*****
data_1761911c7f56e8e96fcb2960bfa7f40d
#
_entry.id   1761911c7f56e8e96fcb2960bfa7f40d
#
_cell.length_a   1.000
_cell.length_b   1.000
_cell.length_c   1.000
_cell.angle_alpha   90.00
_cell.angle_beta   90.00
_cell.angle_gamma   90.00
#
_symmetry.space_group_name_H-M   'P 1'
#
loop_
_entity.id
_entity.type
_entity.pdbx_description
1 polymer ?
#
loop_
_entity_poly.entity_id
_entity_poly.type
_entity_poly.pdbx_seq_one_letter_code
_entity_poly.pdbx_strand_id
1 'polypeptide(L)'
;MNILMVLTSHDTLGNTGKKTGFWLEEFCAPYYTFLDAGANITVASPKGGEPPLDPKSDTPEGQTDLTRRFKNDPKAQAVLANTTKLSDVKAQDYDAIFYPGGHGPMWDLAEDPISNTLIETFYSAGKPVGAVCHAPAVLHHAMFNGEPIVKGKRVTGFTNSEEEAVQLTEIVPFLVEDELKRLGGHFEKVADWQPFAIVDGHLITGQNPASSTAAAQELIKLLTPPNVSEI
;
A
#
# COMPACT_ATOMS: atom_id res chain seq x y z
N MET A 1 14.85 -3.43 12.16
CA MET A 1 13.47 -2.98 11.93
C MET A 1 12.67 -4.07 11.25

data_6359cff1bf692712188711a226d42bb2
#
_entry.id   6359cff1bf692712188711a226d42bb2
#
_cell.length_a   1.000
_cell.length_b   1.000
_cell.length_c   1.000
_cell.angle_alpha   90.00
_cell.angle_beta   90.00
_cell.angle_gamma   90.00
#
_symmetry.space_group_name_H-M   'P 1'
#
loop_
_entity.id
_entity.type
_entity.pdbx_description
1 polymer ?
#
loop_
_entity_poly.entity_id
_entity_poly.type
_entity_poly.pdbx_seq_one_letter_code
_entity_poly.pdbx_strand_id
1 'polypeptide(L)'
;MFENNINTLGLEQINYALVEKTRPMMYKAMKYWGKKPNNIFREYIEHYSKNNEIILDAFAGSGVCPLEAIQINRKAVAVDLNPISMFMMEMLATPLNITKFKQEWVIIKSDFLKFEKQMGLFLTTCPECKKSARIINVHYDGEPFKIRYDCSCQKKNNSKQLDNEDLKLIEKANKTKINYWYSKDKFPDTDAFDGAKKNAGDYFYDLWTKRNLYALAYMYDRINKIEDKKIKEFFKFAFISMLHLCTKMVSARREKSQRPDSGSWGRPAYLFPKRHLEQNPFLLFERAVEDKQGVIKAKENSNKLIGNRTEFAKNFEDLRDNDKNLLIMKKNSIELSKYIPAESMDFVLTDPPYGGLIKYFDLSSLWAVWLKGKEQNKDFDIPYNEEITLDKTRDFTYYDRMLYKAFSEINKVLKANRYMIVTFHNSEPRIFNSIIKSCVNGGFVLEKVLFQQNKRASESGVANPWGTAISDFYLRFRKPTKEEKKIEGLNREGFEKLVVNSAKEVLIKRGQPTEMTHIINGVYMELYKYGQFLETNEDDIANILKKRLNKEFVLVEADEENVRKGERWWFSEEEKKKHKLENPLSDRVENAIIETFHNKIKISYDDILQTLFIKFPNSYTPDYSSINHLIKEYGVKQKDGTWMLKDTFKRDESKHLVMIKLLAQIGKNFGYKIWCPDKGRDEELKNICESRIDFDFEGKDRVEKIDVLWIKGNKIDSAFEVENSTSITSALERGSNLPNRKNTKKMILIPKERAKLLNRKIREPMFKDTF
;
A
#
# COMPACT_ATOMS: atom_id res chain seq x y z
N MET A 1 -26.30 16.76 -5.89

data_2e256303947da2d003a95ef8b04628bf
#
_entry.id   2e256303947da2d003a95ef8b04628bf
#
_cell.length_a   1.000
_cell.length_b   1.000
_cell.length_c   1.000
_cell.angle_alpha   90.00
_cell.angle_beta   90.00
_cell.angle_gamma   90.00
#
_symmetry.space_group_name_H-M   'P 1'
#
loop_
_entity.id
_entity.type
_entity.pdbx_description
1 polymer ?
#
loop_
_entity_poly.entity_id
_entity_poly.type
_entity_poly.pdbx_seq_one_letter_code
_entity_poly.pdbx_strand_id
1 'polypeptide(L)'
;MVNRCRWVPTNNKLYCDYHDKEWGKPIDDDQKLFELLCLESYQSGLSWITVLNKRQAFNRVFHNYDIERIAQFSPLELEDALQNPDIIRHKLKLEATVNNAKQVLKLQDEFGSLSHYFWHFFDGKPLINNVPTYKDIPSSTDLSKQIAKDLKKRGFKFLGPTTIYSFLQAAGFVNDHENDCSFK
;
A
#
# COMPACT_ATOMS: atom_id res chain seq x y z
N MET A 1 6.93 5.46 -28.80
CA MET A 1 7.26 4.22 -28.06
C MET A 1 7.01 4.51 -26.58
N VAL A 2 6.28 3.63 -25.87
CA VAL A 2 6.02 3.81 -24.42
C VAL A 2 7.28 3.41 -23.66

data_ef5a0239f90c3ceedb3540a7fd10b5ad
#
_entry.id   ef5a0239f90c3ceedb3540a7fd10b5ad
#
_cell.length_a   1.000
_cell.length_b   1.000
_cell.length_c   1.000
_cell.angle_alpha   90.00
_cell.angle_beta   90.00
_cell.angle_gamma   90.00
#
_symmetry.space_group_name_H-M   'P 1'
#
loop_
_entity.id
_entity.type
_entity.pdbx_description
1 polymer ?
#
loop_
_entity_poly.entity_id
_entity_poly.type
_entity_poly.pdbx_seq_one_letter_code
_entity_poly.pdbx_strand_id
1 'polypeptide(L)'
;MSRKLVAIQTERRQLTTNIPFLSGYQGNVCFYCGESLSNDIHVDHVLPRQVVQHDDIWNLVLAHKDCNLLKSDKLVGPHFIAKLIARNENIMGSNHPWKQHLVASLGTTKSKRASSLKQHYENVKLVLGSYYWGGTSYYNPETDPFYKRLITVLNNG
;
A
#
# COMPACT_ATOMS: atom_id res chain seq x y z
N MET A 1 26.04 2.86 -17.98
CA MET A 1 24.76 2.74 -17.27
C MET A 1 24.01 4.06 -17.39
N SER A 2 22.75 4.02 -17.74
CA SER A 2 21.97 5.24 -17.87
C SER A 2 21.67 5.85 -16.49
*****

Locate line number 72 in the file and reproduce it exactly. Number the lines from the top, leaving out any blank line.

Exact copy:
_cell.angle_alpha   90.00